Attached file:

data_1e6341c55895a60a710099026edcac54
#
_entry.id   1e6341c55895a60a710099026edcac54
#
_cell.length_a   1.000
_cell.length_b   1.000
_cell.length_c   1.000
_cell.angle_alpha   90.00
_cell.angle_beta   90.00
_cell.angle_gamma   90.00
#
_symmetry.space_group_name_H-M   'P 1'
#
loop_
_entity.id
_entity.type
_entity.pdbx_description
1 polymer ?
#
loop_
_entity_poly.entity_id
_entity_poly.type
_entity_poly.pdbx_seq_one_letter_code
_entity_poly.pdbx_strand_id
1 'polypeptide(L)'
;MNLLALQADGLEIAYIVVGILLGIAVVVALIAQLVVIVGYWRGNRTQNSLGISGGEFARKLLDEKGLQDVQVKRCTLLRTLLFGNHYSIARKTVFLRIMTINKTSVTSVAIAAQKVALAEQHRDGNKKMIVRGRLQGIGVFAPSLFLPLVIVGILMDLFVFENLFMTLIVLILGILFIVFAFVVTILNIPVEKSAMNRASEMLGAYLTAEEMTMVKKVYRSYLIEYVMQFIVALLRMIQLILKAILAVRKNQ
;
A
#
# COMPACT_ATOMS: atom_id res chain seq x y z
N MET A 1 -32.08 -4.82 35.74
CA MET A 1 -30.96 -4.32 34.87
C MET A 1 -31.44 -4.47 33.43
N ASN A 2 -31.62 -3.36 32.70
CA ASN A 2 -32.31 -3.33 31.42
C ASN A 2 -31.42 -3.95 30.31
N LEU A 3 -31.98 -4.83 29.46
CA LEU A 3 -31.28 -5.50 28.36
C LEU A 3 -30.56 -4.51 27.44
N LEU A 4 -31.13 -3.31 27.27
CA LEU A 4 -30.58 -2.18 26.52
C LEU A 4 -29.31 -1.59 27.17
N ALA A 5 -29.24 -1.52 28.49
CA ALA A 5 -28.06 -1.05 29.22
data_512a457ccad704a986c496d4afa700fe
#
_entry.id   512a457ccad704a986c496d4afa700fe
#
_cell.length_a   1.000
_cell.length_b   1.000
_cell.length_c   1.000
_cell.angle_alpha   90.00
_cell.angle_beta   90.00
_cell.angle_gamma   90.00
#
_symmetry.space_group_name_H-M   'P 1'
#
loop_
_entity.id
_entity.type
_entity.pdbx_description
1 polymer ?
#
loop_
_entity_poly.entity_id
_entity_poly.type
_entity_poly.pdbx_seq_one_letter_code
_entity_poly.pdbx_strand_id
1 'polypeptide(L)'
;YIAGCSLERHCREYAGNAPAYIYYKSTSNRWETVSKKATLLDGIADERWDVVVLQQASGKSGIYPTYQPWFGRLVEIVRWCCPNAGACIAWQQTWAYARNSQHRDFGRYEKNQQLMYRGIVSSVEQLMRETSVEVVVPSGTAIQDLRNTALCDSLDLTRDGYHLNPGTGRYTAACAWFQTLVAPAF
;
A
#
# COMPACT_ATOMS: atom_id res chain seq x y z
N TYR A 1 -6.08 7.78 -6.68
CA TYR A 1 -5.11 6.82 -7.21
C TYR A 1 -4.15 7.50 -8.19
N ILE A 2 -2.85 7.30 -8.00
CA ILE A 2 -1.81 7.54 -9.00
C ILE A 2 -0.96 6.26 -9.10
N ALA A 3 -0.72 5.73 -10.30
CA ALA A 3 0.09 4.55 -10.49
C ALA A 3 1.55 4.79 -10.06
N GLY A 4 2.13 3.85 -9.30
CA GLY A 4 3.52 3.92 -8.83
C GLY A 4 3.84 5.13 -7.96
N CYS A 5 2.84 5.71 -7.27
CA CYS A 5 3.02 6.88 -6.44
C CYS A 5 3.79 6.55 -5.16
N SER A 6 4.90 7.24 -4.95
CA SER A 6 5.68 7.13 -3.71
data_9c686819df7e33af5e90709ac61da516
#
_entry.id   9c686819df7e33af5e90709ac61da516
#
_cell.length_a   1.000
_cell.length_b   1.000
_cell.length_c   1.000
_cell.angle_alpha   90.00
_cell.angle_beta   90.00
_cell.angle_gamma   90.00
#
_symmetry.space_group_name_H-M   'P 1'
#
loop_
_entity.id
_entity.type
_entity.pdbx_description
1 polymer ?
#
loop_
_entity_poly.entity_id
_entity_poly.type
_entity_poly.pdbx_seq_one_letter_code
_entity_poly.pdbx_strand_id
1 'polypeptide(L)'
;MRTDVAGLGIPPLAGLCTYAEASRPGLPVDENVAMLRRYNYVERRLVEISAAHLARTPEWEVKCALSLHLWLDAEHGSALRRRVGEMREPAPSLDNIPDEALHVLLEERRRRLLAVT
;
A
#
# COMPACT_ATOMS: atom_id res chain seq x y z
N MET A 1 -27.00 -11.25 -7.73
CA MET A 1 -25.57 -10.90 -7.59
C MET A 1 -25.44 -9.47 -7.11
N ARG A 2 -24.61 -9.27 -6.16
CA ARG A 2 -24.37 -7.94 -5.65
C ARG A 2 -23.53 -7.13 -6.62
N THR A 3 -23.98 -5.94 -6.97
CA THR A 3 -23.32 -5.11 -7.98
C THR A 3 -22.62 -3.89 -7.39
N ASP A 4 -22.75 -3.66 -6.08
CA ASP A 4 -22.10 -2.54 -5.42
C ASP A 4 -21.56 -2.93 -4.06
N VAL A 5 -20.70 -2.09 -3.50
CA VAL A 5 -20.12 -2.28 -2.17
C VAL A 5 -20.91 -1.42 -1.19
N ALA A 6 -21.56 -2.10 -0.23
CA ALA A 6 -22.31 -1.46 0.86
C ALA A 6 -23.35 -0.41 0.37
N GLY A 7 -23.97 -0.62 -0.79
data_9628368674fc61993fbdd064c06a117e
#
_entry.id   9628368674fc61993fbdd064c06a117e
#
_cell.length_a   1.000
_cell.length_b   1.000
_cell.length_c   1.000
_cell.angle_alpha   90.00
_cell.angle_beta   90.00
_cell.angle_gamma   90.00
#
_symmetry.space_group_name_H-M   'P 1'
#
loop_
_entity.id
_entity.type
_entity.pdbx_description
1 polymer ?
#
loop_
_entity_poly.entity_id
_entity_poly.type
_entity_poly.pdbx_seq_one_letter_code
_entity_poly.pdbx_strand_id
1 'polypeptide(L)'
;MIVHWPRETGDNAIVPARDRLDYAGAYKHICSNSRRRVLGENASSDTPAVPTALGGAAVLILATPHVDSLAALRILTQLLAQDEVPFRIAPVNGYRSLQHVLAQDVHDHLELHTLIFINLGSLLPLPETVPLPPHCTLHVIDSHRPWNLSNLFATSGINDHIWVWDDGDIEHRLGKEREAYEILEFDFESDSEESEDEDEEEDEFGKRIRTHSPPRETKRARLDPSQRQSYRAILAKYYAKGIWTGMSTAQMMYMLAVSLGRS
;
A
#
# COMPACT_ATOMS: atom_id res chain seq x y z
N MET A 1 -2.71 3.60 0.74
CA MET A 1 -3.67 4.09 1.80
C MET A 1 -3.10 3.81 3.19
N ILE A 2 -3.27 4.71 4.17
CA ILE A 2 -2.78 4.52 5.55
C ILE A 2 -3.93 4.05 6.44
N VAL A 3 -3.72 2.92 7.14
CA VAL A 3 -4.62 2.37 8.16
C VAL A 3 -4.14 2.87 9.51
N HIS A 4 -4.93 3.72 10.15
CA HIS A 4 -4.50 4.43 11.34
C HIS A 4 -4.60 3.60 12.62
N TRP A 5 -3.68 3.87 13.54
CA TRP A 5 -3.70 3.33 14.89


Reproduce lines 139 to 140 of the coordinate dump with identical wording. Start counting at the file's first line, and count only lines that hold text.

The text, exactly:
C ALA A 6 -23.35 -0.41 0.37
N GLY A 7 -23.97 -0.62 -0.79